Do You Need Some Exposure?

No, I don’t mean the kind where you’re told to go home and sleep it off. I’m talking about getting your books a little face time with potential readers. Here are three small-but-growing websites that have flown by my Facebook feed in the last few weeks. You might want to check them out if you need new places to promote your books.

1. GoodKindles.net  

This is a small site at the moment, but it’s growing. It’s not hideous-looking, and they really seem to like Google+. For a one-time payment of $19.95 US, you can get you the “gold” package, which means a cover pix, book description, and buy linkage that’s supposed to stay up until the end of time, or the zombie apocalypse, whenever comes first. They’ll also bump you to the top of the heap ever so often, and include you in their newsletter. There’s not much to it, and they use Google for their internal search function. Here’s what popped up after I submitted one of my books:

One good thing about signing your book(s) up for this site is that they ask for a new book description, not the one you have on Amazon and cut-and-paste all over the Internet. This is a good thing, not just for Google rankings, but also for you. The exercise can shake you out of your comfort zone and possibly help you refine your pitch a little for those inevitable times when people ask, “What’s your book about?”

2.  AskDavid.com



This site is billed as a “book reviews and book promotion community.” Although according to the founder, a man who merely goes by “David” (no, he’s not the animated dude on the home page), they started out reviewing other products as well, but there were so many books, they changed the business model. In a similar concept to some other, larger book sites like Riffle, you can enter your desired parameters as a reader and get book recommendations. According to the website, which claims a decent Alexa ranking, authors can get a profile page, links up the wazoo, and social media promotion. Again, you will need to come up with a unique book description. Take your time on this one. Fill out the form with all your links, pay fifteen bucks US (which David says will cover all your books, something not too many sites offer), and wait a few days. I was told it would take five days, but my test book was up the next morning. Right now, they only take books that are listed on Amazon, probably because they are an Amazon affiliate. At least they’re up front about it. Adding one of my books was pretty easy, but they also ask for unique book descriptions. (Seeing a trend?) Once they get the page up, promoting is mainly DIY. From a list of links, you can build a Twitter message and launch tweets from them; you drive your social media traffic to your promotion page. It looks pretty good and has everything in one place. A couple of criticisms: the search function pulls up books out of the selected genre range, and the tweets come from a client named “Book Promotion,” which looks kinda spammy. Here’s one example of one I built (oddly, reminding me of “Build a Bear” shops.)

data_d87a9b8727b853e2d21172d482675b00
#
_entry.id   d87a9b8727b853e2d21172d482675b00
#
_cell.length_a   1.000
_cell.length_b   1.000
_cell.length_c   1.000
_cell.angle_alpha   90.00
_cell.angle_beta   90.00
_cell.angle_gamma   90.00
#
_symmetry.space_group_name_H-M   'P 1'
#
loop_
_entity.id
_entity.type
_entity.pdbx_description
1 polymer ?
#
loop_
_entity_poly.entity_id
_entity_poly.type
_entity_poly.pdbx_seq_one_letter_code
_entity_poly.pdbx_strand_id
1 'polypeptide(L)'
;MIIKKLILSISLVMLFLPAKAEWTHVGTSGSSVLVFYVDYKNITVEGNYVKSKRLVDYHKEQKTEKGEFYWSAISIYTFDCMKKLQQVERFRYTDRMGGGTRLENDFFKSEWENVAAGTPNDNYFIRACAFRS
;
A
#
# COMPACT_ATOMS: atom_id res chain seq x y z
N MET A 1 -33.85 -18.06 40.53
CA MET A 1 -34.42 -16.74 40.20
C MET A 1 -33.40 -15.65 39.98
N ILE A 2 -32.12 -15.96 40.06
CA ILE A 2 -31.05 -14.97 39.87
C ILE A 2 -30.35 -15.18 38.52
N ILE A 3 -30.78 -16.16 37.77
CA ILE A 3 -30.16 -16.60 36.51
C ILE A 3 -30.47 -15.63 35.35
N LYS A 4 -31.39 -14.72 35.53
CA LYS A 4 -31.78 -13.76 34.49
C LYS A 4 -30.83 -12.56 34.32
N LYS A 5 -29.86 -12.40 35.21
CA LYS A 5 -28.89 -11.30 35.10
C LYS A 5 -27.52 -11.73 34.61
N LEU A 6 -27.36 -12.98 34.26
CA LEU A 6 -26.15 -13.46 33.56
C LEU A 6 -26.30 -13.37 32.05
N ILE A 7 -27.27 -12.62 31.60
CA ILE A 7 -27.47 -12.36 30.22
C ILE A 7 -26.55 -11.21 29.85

If you use this site, I’d recommend building your own tweets.

 

3. BookGiftGuide.com 

This is an interesting idea, brought to you from the FreeBooksy/BargainBooksy people. Launching on November 15 and staying up through January 5, the website will allow readers to choose books they want to give as gifts based on themes of traditionally published bestsellers and reader preference.

According to the site, “We have picked best selling novels in each of the popular genres that most readers have most likely read or have heard of. For each of these best sellers, we have a corresponding recommended book that is lesser known but would be enjoyable to the same audience that liked the featured best seller.”

So they line up bestsellers in a variety of genres, and you choose the one(s) you want to put your book next to on their website. First you have to qualify, based on ratings and if their editorial board deems that you make a good “match” for that “if you like X, you might like Y” game. You pay for the privilege, from $40 to $90, depending on genre (mystery and romance are the most popular and therefore, the most expensive), and the slots have been selling out quickly. Most are already gone for the holiday season, but you may want to keep this in mind for upcoming promotions, because according to marketing manager Taylor Coil, they plan to continue the concept. The good bit is that hooking up with a bestseller is not random. Just because you write romance, they’re not going to stick you up there with a certain naughty fan-fiction trilogy. Of course, it very clearly offers a big “Buy on Amazon” button for the bestsellers, and I’m sure the site does decently with affiliate money.

As with all promotional sites, make sure to do your research before plunking down your hard-earned dinero.

(Note: Thanks to J.T. Sather for the tip on the first two sites.)

Author: Laurie Boris

Laurie Boris is a freelance writer, editor, proofreader, and former graphic designer. She has been writing fiction for over twenty-five years and is the award-winning author of four novels. She lives in New York’s lovely Hudson Valley. Learn more about Laurie at her website and her Amazon author page.

24 thoughts on “Do You Need Some Exposure?”

    1. Thank you. I’ve just been on AskDavid and GoodKindles for about a week…no measurable results yet. I’m hoping it will add to the mix for name and title recognition.

  1. You’re welcome, Lynne. I’ve seen some familiar names on the first two sites, so I’ll be interested to see how well they do. As for the third, since it sold out so fast (my request was rejected), I’ll be watching.

  2. I’ve had several books on Ask David for quite a while; never really saw any uptick from it, but it certainly can’t hurt to have the book covers out there as much as possible.

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